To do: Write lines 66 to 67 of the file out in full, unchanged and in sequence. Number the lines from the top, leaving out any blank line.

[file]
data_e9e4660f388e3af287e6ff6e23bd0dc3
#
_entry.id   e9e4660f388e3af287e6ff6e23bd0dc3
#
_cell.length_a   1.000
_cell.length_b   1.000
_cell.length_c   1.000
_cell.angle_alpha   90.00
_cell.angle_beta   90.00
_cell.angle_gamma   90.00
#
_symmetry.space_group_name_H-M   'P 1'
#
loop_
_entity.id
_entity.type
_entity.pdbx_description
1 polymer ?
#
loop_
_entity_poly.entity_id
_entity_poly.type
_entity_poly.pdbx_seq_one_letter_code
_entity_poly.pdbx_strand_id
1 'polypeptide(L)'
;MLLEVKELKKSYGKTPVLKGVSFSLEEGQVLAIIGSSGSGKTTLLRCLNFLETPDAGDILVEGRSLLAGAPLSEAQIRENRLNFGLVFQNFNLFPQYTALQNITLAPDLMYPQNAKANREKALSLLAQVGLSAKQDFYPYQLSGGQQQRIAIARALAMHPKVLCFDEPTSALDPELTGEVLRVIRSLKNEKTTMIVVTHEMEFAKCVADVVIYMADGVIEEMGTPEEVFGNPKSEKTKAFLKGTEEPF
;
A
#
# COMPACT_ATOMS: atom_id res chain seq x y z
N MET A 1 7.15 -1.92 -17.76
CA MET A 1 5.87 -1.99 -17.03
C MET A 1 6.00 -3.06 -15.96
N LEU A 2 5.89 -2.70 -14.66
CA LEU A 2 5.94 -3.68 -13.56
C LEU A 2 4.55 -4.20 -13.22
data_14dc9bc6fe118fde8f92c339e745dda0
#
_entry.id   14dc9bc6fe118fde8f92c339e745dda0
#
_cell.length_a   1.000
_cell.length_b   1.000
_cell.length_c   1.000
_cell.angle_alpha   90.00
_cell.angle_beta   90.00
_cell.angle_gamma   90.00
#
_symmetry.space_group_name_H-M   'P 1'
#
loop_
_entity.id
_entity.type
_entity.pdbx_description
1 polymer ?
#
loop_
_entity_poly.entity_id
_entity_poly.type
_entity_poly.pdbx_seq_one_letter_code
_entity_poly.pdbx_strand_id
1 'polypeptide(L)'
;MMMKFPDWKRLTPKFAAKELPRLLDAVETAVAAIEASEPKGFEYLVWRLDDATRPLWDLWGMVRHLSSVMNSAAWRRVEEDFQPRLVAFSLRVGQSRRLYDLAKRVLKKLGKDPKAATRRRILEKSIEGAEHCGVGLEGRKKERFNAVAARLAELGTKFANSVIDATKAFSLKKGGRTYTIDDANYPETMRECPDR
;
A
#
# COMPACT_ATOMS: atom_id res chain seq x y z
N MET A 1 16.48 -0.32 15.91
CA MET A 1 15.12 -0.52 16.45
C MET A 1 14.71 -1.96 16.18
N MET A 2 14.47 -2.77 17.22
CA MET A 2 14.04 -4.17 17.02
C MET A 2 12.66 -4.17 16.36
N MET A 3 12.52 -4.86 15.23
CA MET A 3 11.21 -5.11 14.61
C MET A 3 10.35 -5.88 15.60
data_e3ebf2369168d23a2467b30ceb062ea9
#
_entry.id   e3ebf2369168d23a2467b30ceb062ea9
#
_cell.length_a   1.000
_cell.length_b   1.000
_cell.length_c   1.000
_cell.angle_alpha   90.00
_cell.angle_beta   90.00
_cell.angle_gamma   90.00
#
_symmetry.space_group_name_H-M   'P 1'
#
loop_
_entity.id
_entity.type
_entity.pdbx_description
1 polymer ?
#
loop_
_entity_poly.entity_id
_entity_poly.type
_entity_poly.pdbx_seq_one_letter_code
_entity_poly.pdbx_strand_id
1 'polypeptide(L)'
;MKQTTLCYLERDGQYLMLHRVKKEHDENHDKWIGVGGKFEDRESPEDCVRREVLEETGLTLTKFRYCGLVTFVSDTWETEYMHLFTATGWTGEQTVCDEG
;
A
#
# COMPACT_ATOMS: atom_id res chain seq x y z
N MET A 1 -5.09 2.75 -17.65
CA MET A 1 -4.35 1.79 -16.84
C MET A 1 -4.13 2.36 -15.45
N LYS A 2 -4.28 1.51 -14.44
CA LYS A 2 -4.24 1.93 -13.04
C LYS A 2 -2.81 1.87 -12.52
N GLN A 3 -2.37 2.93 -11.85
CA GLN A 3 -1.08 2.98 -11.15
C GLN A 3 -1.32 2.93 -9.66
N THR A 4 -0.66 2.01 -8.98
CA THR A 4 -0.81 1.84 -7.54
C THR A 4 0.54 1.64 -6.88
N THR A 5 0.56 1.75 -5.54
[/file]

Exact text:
# COMPACT_ATOMS: atom_id res chain seq x y z
N MET A 1 16.48 -0.32 15.91